Is Content Marketing Better than Advertising?
Is content marketing better than advertising?
Brands are favoring content over ads, according to this piece by Broadcasting & Cable, which leads with one fairly recent study and references others:
"Click-through rates on banner ads have already hit rock bottom, 94% of online viewers skip pre-roll ads before five seconds have gone by, and an estimated 12% of display ads are never even seen by humans, translating into $18.5 billion in ad spend waste in 2015, according to a new report."
The news article is based on data in a report by software company ScribbleLive titled, "The Eclipse of Online Ads." The author, Rebecca Lieb, is a highly credible source with a long history in the industry.
I don't find the data or study the least bit controversial - the performance of banner ads, for example, has been called into question for some time.
The caution, however, comes with the human inclination for shortcuts. Studies like this are boiled down to oversimplified conclusions cast in a headline. As a result, the refrain "content marketing is better than advertising" is bounced around the marketing echo chamber.
Though a seasoned PR professional, I'm also a serious advocate of content marketing. There's a large body of work on these pages dedicated to content marketing.
But even I have to ask, is it really that simple? Is it really better than all ads, as the echo chamber would have us think? Is it better than sponsored social posts? Native ads? Pay-per-click advertising?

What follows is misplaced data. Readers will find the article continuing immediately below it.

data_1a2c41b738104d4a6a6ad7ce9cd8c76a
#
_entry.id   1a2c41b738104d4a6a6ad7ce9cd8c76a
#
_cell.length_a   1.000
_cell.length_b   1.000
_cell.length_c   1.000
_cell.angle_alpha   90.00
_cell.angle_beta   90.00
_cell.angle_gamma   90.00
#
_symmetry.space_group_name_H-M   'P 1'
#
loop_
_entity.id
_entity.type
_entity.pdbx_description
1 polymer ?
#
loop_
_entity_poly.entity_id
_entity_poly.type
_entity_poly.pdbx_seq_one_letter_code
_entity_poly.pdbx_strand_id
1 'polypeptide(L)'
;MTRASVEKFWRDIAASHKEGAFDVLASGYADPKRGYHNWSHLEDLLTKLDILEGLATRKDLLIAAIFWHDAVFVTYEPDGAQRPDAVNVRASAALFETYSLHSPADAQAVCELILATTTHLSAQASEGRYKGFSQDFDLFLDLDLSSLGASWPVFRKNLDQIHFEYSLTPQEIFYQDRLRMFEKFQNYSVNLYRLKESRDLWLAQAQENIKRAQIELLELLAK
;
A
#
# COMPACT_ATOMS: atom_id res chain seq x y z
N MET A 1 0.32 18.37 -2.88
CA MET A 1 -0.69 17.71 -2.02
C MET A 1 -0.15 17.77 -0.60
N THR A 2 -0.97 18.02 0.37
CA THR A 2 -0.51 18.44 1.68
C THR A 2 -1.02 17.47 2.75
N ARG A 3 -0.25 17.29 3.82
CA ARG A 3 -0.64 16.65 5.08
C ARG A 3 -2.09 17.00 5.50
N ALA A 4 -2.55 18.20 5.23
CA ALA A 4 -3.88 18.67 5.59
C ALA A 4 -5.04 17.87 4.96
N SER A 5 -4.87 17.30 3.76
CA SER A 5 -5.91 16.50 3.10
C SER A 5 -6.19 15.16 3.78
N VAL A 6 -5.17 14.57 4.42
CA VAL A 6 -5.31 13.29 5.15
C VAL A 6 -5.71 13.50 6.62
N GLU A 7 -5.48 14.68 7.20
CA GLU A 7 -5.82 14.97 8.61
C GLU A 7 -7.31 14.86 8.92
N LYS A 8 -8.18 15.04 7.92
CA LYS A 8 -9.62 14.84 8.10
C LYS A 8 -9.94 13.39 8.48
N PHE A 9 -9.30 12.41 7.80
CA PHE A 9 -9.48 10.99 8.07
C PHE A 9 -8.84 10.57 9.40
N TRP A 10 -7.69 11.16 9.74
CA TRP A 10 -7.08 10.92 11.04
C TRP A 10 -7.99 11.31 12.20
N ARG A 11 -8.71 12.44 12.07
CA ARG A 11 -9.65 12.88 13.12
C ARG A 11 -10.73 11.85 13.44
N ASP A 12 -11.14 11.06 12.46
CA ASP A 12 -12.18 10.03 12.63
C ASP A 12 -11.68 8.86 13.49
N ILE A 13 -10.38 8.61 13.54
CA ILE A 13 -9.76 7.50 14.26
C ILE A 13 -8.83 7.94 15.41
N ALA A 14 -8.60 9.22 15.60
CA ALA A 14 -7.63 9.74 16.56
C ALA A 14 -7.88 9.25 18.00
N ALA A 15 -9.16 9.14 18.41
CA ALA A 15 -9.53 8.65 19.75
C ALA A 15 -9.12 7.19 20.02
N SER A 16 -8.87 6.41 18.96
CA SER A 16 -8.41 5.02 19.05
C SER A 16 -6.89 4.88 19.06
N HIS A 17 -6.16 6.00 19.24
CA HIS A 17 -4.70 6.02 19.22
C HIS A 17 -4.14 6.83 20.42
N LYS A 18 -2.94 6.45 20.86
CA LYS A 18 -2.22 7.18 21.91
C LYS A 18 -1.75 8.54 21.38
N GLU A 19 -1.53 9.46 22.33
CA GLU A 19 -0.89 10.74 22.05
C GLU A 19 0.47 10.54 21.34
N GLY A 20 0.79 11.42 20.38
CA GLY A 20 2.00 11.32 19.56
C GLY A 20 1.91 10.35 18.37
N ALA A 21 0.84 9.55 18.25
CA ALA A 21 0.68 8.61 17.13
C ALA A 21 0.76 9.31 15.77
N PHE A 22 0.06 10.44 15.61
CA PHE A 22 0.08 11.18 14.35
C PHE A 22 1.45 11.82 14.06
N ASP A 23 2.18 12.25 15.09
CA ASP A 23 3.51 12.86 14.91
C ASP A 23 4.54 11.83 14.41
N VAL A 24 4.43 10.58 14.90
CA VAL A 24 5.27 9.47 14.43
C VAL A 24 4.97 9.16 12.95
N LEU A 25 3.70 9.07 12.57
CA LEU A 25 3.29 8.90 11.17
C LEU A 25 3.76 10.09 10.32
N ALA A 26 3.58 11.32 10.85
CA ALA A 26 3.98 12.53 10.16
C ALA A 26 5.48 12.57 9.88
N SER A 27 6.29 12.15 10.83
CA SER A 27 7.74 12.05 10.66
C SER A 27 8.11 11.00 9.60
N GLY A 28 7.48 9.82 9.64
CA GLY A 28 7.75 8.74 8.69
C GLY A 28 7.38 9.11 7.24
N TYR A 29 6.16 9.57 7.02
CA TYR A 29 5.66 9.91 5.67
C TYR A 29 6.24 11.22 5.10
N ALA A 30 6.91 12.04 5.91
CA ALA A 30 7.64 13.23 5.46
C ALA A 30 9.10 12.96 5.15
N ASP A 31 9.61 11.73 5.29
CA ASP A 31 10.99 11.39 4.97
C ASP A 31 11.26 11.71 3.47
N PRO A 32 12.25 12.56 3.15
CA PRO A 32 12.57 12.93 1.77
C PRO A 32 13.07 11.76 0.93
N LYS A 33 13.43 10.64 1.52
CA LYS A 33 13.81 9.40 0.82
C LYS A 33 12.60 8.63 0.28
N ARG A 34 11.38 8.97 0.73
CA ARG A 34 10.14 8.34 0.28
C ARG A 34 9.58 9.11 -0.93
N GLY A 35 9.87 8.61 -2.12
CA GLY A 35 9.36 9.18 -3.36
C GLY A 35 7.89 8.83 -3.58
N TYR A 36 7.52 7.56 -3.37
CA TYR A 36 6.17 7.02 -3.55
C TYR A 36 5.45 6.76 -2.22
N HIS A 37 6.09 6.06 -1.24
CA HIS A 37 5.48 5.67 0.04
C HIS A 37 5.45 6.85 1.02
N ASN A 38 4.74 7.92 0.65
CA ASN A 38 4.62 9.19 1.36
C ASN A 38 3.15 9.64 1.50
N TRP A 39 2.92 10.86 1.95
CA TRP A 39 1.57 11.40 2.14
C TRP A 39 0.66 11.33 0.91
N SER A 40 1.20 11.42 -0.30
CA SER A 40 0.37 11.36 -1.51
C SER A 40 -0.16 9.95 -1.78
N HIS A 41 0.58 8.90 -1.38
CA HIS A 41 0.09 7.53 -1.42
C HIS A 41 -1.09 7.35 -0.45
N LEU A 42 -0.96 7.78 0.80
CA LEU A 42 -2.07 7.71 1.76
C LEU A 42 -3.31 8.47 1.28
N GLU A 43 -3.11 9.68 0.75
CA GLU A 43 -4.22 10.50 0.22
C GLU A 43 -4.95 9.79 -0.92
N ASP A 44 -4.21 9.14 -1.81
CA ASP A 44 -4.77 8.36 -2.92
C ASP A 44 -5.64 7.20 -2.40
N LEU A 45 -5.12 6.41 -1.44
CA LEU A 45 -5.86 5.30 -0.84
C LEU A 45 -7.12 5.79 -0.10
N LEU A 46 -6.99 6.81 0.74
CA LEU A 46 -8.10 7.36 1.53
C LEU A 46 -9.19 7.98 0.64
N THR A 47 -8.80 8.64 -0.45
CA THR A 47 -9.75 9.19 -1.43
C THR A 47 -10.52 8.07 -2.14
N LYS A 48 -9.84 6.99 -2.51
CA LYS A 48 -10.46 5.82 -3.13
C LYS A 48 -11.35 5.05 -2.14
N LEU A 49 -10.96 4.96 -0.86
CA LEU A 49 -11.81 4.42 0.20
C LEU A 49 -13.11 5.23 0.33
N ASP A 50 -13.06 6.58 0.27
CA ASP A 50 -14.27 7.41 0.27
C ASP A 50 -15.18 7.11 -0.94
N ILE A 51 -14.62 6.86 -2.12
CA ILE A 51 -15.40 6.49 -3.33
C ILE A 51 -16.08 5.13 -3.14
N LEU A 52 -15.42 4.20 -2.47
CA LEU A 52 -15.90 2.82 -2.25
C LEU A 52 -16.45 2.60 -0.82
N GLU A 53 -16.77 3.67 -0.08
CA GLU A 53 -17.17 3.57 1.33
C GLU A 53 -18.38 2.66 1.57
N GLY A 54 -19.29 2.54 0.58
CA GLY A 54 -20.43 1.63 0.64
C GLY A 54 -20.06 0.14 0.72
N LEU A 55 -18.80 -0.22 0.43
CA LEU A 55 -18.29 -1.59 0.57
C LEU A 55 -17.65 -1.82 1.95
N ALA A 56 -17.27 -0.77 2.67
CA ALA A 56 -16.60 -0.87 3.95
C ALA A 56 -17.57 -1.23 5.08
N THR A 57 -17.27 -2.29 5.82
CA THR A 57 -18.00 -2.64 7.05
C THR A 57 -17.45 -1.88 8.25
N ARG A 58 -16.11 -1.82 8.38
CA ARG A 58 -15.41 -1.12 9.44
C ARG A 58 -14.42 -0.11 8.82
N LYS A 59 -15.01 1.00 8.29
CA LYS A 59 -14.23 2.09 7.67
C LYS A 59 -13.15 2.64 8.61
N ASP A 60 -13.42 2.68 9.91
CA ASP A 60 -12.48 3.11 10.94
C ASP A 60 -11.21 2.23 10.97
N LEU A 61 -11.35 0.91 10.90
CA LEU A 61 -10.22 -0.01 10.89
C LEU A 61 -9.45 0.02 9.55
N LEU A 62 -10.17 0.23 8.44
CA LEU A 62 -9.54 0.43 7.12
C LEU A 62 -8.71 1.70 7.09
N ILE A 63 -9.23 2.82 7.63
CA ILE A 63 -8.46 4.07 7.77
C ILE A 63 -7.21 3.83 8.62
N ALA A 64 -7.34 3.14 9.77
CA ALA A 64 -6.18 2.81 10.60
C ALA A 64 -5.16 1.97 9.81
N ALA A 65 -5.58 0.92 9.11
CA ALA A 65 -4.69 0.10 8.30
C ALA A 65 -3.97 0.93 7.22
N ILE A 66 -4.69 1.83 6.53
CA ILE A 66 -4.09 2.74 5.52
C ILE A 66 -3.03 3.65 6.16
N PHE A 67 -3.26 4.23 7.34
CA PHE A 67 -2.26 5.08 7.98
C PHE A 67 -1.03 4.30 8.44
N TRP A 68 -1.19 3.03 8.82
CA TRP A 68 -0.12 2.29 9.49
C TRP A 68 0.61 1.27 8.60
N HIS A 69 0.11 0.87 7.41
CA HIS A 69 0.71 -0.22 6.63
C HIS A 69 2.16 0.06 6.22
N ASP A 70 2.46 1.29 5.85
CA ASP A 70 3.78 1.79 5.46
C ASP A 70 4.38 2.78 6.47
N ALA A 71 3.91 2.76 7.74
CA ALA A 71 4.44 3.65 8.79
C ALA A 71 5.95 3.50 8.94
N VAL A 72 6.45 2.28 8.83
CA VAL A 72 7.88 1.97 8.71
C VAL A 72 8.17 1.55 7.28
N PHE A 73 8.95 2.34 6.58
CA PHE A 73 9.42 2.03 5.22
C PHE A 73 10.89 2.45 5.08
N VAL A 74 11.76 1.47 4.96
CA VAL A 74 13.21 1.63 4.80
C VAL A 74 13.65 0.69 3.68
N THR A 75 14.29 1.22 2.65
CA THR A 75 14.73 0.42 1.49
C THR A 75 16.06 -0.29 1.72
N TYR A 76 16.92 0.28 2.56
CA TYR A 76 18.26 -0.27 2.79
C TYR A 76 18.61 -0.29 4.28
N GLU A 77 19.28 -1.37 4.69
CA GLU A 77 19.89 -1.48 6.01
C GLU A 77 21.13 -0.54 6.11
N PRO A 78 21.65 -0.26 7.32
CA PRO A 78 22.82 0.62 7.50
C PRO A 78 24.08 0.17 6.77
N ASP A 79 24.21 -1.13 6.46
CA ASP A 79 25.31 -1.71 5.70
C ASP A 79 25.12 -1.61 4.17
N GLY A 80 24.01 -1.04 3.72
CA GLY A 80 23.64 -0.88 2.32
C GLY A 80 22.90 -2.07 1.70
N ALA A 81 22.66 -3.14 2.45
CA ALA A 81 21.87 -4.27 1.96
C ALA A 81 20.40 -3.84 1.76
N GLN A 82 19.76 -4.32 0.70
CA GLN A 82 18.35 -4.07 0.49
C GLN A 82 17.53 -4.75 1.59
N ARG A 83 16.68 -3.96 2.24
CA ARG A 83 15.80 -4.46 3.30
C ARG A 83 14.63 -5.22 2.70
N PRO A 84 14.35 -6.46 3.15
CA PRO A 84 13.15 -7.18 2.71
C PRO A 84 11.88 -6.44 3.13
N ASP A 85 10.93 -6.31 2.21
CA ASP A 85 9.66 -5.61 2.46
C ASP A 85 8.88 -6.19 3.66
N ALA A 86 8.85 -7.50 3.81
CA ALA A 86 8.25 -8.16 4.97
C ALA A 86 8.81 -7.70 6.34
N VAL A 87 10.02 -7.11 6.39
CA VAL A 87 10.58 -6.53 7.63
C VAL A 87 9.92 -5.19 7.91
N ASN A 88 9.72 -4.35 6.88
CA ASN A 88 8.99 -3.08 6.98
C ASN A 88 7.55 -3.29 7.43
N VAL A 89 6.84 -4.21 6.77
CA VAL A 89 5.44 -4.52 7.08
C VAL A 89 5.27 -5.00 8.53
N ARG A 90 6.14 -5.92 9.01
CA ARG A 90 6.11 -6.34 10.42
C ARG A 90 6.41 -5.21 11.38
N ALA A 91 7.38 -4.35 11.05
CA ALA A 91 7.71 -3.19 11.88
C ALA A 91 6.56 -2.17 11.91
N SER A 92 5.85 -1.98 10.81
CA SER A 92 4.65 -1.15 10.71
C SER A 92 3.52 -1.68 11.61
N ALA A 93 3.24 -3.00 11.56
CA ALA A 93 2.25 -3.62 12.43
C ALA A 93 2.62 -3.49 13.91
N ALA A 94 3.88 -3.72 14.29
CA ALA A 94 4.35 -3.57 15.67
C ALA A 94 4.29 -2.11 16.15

How about other variables, such as what is pitched or how it's pitched? In his book Zero to One, Peter Thiel says no one likes to be pitched. The true masters of sales are like actors where acting is most effective when the audience doesn't realize it's acting.
It's Not a Question of Which is Better
The question of "which one is better" is familiar in public relations because PR is forever being a cast against advertising benchmarks. But there is a better question to ask: "What's the right combination?"
Marketing insiders know, that advertising and PR work better when they are working together. Generally, I favor leading with earned media and reinforcing with paid, but it's a preferred technique, rather than commandment.
Paid media can drive earned media and news coverage for example. There may well be appropriate times when the sequencing should be challenged or reordered. This PR versus advertising example is a useful analogy in content marketing as well.
A webinar registration page generally loses its usefulness after the event has past - especially for visitors that viewed the page but didn't register. But a registration page that also invites viewers to visit a corporate blog, news site, or some other owned media hub, could well deliver subscribers to that resource.
That's how businesses build communities. That's how to build an audience.
Growth not only requires consistency but the discipline of process and marketing integration across functions and platforms. All roads - be those advertising, PR, SEO, social media, or email - add value when they lead back to a hub.
Marketers shouldn't ask which one is better - but rather how different tactics can work better together.
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